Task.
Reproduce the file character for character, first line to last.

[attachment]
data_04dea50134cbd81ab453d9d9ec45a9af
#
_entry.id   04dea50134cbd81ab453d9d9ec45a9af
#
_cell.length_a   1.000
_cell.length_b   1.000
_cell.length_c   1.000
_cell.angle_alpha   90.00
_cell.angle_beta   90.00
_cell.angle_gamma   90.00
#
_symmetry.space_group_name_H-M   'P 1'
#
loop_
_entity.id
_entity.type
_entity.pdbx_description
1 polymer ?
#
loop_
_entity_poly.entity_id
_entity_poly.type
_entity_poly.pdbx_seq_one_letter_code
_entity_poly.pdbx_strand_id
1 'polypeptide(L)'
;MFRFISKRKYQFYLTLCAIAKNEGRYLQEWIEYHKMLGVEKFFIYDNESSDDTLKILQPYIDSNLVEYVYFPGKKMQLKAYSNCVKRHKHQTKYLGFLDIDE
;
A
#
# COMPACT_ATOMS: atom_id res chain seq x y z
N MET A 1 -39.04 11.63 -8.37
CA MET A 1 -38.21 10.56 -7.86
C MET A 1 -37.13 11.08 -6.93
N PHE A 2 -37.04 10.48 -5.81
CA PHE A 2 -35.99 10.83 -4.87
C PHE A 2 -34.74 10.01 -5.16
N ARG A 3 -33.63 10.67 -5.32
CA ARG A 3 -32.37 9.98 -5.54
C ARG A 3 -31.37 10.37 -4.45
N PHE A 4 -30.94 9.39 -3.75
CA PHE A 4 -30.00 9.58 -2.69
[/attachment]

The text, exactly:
data_04dea50134cbd81ab453d9d9ec45a9af
#
_entry.id   04dea50134cbd81ab453d9d9ec45a9af
#
_cell.length_a   1.000
_cell.length_b   1.000
_cell.length_c   1.000
_cell.angle_alpha   90.00
_cell.angle_beta   90.00
_cell.angle_gamma   90.00
#
_symmetry.space_group_name_H-M   'P 1'
#
loop_
_entity.id
_entity.type
_entity.pdbx_description
1 polymer ?
#
loop_
_entity_poly.entity_id
_entity_poly.type
_entity_poly.pdbx_seq_one_letter_code
_entity_poly.pdbx_strand_id
1 'polypeptide(L)'
;MFRFISKRKYQFYLTLCAIAKNEGRYLQEWIEYHKMLGVEKFFIYDNESSDDTLKILQPYIDSNLVEYVYFPGKKMQLKAYSNCVKRHKHQTKYLGFLDIDE
;
A
#
# COMPACT_ATOMS: atom_id res chain seq x y z
N MET A 1 -39.04 11.63 -8.37
CA MET A 1 -38.21 10.56 -7.86
C MET A 1 -37.13 11.08 -6.93
N PHE A 2 -37.04 10.48 -5.81
CA PHE A 2 -35.99 10.83 -4.87
C PHE A 2 -34.74 10.01 -5.16
N ARG A 3 -33.63 10.67 -5.32
CA ARG A 3 -32.37 9.98 -5.54
C ARG A 3 -31.37 10.37 -4.45
N PHE A 4 -30.94 9.39 -3.75
CA PHE A 4 -30.00 9.58 -2.69